The newest member of the NYU men’s soccer and men’s and women’s golf coaching staff is also one of NYU’s most recent graduates. 2019 grad Jack Kurtenbach was the men’s soccer manager and a pitcher for the baseball team during his collegiate career and now juggles minor coaching responsibilities for three teams.
Kurtenbach’s NYU athletics journey started before his arrival in New York City when he decided to quit playing golf to focus on baseball full-time. The decision paid off, and he was recruited to join NYU where he played for two years before jetting off to London in the fall of his junior year. It’s this semester away that Kurtenbach said piqued his interest in soccer.
“At that point, the soccer bug had already kind of taken hold,” Kurtenbach said. “I decided to work in soccer. Then NYCFC [New York City Football Club] offered me an internship that I thought I had no business being offered, so I took the opportunity and went that route.”
This internship was mainly spent on the business side of the sport, but Kurtenbach says it helped him stay interested nonetheless, and from there, he knew that he wanted to work for a sports team one day.
Through his time in London and with NYCFC, Kurtenbach developed more than just a love of soccer. He was also able to develop film analysis skills and gain experience with video technology, which he credits as the main driving force behind his application to the soccer team.
“I’m so into breaking down how teams play and there was really nothing that comes from just being on Twitter and looking through websites so I thought if this is something that I do — and an actual talent or skill — let’s see if I can do it for NYU,” Kurtenbach said. “And [men’s soccer head coach Kim Wyant] was looking for someone to come in and do it at the same time so it was a very fortuitous match.”
Before his senior year began, Kurtenbach decided to shoot his shot and apply for the assistant coach position despite being a year out from graduation. Following an interview with Wyant, Kurtenbach was hired as a manager for the team.
“I’m always looking for good, qualified kids that can help because it’s a big operation and if somebody wants to get involved and they have a genuine interest in becoming involved, then we welcome the help,” Wyant said. “I was able to come up with some responsibilities to fit into his schedule, being a student still at NYU but also helping us out.”
From there, Kurtenbach became the team’s main source for game film analysis and was hired as an assistant coach upon graduation. Kurtenbach’s familiarity with NYU athletics helped him land his position as an assistant coach on the men’s and women’s golf teams as well.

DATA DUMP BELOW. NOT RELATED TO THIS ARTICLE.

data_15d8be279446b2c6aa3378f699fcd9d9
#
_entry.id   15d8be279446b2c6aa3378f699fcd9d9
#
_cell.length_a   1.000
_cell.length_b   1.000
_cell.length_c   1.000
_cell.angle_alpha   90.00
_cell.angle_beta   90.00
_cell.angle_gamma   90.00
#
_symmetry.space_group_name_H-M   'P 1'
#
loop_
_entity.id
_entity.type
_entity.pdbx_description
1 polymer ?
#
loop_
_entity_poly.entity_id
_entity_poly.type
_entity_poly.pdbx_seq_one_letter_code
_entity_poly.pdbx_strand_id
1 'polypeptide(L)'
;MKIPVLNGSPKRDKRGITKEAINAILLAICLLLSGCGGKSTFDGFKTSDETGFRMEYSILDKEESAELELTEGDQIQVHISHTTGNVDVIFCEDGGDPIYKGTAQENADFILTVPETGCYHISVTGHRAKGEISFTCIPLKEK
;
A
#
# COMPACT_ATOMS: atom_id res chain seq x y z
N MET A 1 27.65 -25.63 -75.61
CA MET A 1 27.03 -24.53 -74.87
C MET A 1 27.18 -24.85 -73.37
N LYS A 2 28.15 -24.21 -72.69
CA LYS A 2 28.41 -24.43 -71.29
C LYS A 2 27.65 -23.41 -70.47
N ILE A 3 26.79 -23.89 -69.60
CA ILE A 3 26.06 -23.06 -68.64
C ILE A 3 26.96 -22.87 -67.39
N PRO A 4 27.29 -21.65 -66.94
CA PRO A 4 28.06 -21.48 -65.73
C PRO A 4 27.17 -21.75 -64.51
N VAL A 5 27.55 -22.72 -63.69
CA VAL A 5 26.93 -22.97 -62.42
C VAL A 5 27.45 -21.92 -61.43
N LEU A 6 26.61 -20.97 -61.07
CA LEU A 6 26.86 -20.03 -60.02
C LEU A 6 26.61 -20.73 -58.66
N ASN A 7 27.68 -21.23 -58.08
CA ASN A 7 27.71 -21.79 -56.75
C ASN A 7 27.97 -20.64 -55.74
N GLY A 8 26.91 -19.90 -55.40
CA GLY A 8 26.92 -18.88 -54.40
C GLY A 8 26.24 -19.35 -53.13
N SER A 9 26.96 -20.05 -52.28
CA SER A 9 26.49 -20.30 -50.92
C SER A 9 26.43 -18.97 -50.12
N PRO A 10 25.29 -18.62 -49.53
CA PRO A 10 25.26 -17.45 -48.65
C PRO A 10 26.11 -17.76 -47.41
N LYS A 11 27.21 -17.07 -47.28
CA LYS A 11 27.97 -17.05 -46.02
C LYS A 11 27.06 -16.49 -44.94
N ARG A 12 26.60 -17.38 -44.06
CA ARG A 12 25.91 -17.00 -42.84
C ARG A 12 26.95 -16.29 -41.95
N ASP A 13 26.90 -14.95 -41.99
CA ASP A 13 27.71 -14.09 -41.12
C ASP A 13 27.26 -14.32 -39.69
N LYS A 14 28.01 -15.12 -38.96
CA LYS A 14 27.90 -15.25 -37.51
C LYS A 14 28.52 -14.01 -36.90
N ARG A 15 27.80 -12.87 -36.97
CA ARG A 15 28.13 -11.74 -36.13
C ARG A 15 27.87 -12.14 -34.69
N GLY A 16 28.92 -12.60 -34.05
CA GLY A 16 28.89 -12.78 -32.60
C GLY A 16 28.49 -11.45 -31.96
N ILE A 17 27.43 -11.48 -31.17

Now that Kurtenbach is an official coach on three sports at once, his schedule is tight, but he has managed to develop a system that works, traveling mostly with the golf team, and alternating the sport he focuses on more every other day. He spends most of his energy on the golf teams, which he initially found surprising.
“I was actually kind of thinking that for golf, that [role] would be a little wonky, but to be honest, it’s probably more important,” Kurtenbach said. “I think every coach that I’ve talked to, every player that I’ve talked to, they’re very into getting everything they possibly can so that they can improve their game.”
Gathering this information on players’ form and strategy is the main component of Kurtenbach’s role on both teams, and he describes his coaching style as being more hands-off and focused on getting the players what they need to improve on their own. The more lax approach is especially helpful for his work with the golf teams, as this is his first year and he is still fleshing out his role.
“Personally, I’m trying to make sure that I have a clear role figured out for these guys. Obviously with the golf team, it’s new, and so I’m hoping that by the end of the year we have a set schedule for the team and how we’re going to go about things,” Kurtenbach said. “I want more consistency with how I go about things with these guys.”
He believes that improving this consistency will help his already-talented teams to succeed at an even greater level. Both the golf and soccer teams are looking to build upon past success in their respective NCAA DIII tournaments. Last season, the women’s golf team won the NCAA Division III National Championship for the first time in the program’s history.
“I hate to call on legitimate success on the playing field, but honestly, both teams are so primed for it,” Kurtenbach said. “As of right now, they all have the ability to win some serious silverware, and that’s the kind of thing that I think they’ll be able to take and remember fondly for the rest of their lives. I think that that’s going to be the best thing for these people.”
A version of this article appears in the Tuesday, Sept. 3, 2019 print edition. Email Benjamin Davis at [email protected]